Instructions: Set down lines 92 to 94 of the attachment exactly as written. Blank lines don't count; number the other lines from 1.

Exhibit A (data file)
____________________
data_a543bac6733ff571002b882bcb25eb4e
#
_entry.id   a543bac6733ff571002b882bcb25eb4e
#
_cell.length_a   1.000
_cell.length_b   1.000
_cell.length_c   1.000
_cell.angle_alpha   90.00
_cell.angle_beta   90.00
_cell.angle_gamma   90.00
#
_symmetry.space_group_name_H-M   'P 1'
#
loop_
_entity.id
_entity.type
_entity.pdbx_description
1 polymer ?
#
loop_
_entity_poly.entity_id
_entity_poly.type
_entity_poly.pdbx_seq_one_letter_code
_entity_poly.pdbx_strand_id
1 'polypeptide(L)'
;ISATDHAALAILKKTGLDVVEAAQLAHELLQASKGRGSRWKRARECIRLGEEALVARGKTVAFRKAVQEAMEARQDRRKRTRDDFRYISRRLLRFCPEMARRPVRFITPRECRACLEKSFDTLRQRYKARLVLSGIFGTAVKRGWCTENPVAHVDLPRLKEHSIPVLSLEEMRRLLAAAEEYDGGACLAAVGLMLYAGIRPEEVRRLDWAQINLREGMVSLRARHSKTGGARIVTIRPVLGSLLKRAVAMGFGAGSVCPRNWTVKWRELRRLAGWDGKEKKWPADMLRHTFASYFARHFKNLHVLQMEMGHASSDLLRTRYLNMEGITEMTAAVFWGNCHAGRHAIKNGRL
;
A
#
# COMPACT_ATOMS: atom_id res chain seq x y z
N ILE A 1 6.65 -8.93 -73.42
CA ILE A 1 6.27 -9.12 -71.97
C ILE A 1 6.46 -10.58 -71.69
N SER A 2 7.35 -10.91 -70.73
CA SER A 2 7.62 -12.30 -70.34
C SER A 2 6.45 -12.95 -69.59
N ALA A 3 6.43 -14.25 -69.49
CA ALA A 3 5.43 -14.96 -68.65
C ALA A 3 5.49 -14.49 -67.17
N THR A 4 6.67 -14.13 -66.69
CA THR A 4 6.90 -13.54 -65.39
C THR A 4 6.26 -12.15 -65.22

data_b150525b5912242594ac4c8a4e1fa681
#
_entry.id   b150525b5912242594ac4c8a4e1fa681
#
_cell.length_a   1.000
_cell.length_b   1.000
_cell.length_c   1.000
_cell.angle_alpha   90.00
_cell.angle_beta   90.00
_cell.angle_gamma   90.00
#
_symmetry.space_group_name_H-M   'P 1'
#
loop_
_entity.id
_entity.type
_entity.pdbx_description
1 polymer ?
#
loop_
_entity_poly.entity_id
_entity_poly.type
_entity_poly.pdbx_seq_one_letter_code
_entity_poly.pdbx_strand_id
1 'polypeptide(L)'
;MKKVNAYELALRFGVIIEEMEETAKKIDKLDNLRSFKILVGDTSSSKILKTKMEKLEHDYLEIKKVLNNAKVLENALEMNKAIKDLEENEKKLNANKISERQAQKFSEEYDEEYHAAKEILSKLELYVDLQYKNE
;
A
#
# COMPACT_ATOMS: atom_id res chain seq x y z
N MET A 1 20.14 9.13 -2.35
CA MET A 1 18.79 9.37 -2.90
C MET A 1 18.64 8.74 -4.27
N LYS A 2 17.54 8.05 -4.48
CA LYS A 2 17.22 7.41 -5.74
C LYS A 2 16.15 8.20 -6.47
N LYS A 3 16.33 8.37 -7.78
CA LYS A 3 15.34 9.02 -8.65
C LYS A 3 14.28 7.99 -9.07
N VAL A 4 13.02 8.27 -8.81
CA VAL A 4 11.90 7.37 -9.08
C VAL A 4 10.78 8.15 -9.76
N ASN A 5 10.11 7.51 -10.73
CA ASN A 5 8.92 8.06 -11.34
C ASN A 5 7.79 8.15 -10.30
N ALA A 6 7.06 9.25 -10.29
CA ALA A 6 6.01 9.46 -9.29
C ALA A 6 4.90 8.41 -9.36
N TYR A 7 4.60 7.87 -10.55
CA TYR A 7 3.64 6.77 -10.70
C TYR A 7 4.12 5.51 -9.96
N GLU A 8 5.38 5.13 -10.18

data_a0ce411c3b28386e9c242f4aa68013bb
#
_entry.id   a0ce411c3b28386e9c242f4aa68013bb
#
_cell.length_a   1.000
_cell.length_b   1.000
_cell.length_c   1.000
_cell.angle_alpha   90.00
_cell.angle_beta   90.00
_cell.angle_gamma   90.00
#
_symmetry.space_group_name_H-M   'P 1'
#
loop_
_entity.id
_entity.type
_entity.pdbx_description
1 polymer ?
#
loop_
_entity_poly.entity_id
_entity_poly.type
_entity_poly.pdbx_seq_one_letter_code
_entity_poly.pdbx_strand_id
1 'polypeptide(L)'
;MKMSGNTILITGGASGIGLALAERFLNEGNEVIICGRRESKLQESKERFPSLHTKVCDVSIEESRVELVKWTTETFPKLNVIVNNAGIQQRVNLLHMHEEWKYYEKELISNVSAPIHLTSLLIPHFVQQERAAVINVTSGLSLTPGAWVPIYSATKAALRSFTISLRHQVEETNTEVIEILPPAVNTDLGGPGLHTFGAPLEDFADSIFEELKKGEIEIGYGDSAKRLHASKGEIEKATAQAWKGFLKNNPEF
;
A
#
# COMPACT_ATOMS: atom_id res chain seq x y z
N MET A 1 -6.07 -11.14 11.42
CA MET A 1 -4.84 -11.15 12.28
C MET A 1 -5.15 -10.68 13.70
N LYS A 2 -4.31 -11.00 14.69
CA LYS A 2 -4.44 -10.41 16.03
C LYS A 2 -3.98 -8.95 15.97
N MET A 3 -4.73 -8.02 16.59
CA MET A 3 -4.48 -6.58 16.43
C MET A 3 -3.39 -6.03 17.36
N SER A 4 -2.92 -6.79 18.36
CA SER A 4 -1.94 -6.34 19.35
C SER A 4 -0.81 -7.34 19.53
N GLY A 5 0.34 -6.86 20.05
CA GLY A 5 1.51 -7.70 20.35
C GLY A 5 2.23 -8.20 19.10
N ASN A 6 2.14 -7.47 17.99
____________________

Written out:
CA TYR A 7 3.64 6.77 -10.70
C TYR A 7 4.12 5.51 -9.96
N GLU A 8 5.38 5.13 -10.18